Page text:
Nasi minyak commonly known as Beriani is a set of rice-based foods made with spices, rice (usually basmati) and meat, fish, eggs or vegetables. The name is derived from the Persian word beryā(n) (بریان) which means "fried" or "roasted".
Biryani originated in Iran (Persia) and was brought to South Asia by Iranian travelers and merchants.
In Singapore, the dish is called Nasi Biryani by the Malays or simply Biryani by the Indians. It is a very popular dish amongst the largely South Indian community of the Indian minority and the ethnic Malay-Muslim community, being a choice serving at weddings of both these communities. There are also speciality restaurants, commonly in Little India and Arab Street, and also regular Indian Muslim food stalls in coffee-shops all over the island that serve several types of briyani; distinctly Indian or Malay. The very common types come in either the chicken, mutton or fish versions, always accompanied with Achar (a pickled combination of cucumbers, onions, red chillies and pineapples) or Raita and a hard-boiled egg (in South Indian versions only). There are also Afghan, Iranian and Turkish manifestations of this dish available in some restaurants.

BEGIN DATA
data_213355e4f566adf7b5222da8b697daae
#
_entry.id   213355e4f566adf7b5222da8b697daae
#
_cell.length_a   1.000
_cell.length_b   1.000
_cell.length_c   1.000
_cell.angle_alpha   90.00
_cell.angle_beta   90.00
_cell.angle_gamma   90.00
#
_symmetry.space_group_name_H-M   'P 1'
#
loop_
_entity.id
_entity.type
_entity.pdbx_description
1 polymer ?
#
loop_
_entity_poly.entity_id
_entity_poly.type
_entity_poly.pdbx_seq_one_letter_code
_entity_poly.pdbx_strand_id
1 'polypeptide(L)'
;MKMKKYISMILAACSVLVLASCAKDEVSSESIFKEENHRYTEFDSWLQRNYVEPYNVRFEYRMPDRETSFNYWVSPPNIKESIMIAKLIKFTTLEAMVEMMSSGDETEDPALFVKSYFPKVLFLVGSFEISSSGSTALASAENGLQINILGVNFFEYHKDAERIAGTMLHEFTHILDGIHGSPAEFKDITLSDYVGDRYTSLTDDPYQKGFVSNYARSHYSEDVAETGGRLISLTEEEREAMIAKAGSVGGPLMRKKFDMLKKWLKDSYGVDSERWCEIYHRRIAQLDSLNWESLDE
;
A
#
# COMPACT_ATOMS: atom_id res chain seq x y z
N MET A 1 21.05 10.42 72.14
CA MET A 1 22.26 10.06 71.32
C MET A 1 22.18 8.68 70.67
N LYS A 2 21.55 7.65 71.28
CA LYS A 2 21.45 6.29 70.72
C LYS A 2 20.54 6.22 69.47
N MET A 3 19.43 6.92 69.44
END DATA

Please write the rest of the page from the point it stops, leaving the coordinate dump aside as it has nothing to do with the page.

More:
The spices and condiments used in biryani may include, but are not limited to, ghee, nutmeg, mace,cumin, pepper, cloves, cardamom, cinnamon, bay leaves, coriander, mint leaves, ginger, onions, and garlic. The premium varieties include saffron. For a non-vegetarian biryani, the main ingredient that accompanies the spices is the meat—beef, chicken, goat, lamb, fish or shrimp. The dish may be served with dahi chutney or Raita, korma, curry, a sour dish of eggplant (brinjal) or a boiled egg.
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Nasi Minyak (Plain Buttered Rice), umidishes.blogspot.com
NASI MINYAK (OILY RICE), www.bakespace.com